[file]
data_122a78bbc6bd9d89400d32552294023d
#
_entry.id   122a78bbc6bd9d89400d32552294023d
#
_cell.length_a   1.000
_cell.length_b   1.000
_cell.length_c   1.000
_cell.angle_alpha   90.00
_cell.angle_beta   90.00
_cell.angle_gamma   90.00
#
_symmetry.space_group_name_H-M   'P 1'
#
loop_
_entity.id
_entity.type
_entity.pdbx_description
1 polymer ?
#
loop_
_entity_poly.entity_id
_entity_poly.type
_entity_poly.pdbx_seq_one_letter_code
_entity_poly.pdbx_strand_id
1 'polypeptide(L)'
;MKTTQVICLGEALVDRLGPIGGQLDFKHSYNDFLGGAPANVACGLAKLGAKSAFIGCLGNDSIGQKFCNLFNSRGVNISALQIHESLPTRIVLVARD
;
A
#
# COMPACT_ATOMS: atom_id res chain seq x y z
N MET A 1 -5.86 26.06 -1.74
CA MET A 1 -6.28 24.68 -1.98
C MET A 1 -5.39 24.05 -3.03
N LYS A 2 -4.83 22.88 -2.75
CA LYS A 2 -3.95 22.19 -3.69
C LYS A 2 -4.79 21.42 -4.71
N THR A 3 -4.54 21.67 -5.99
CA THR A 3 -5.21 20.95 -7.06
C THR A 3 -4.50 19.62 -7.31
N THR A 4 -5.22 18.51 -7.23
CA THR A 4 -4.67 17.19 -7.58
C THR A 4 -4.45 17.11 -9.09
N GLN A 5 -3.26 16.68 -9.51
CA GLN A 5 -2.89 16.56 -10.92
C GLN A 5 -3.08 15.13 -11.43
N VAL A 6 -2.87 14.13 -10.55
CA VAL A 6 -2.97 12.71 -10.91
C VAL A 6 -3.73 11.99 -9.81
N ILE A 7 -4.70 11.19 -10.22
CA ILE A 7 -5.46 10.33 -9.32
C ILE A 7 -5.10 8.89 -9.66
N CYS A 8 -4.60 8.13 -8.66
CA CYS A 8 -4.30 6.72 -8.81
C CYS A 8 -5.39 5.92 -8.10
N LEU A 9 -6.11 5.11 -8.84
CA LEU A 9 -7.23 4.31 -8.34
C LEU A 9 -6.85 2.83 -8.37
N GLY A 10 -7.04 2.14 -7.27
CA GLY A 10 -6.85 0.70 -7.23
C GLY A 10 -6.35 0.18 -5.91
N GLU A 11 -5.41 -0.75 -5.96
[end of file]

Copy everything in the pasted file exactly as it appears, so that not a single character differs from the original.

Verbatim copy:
data_122a78bbc6bd9d89400d32552294023d
#
_entry.id   122a78bbc6bd9d89400d32552294023d
#
_cell.length_a   1.000
_cell.length_b   1.000
_cell.length_c   1.000
_cell.angle_alpha   90.00
_cell.angle_beta   90.00
_cell.angle_gamma   90.00
#
_symmetry.space_group_name_H-M   'P 1'
#
loop_
_entity.id
_entity.type
_entity.pdbx_description
1 polymer ?
#
loop_
_entity_poly.entity_id
_entity_poly.type
_entity_poly.pdbx_seq_one_letter_code
_entity_poly.pdbx_strand_id
1 'polypeptide(L)'
;MKTTQVICLGEALVDRLGPIGGQLDFKHSYNDFLGGAPANVACGLAKLGAKSAFIGCLGNDSIGQKFCNLFNSRGVNISALQIHESLPTRIVLVARD
;
A
#
# COMPACT_ATOMS: atom_id res chain seq x y z
N MET A 1 -5.86 26.06 -1.74
CA MET A 1 -6.28 24.68 -1.98
C MET A 1 -5.39 24.05 -3.03
N LYS A 2 -4.83 22.88 -2.75
CA LYS A 2 -3.95 22.19 -3.69
C LYS A 2 -4.79 21.42 -4.71
N THR A 3 -4.54 21.67 -5.99
CA THR A 3 -5.21 20.95 -7.06
C THR A 3 -4.50 19.62 -7.31
N THR A 4 -5.22 18.51 -7.23
CA THR A 4 -4.67 17.19 -7.58
C THR A 4 -4.45 17.11 -9.09
N GLN A 5 -3.26 16.68 -9.51
CA GLN A 5 -2.89 16.56 -10.92
C GLN A 5 -3.08 15.13 -11.43
N VAL A 6 -2.87 14.13 -10.55
CA VAL A 6 -2.97 12.71 -10.91
C VAL A 6 -3.73 11.99 -9.81
N ILE A 7 -4.70 11.19 -10.22
CA ILE A 7 -5.46 10.33 -9.32
C ILE A 7 -5.10 8.89 -9.66
N CYS A 8 -4.60 8.13 -8.66
CA CYS A 8 -4.30 6.72 -8.81
C CYS A 8 -5.39 5.92 -8.10
N LEU A 9 -6.11 5.11 -8.84
CA LEU A 9 -7.23 4.31 -8.34
C LEU A 9 -6.85 2.83 -8.37
N GLY A 10 -7.04 2.14 -7.27
CA GLY A 10 -6.85 0.70 -7.23
C GLY A 10 -6.35 0.18 -5.91
N GLU A 11 -5.41 -0.75 -5.96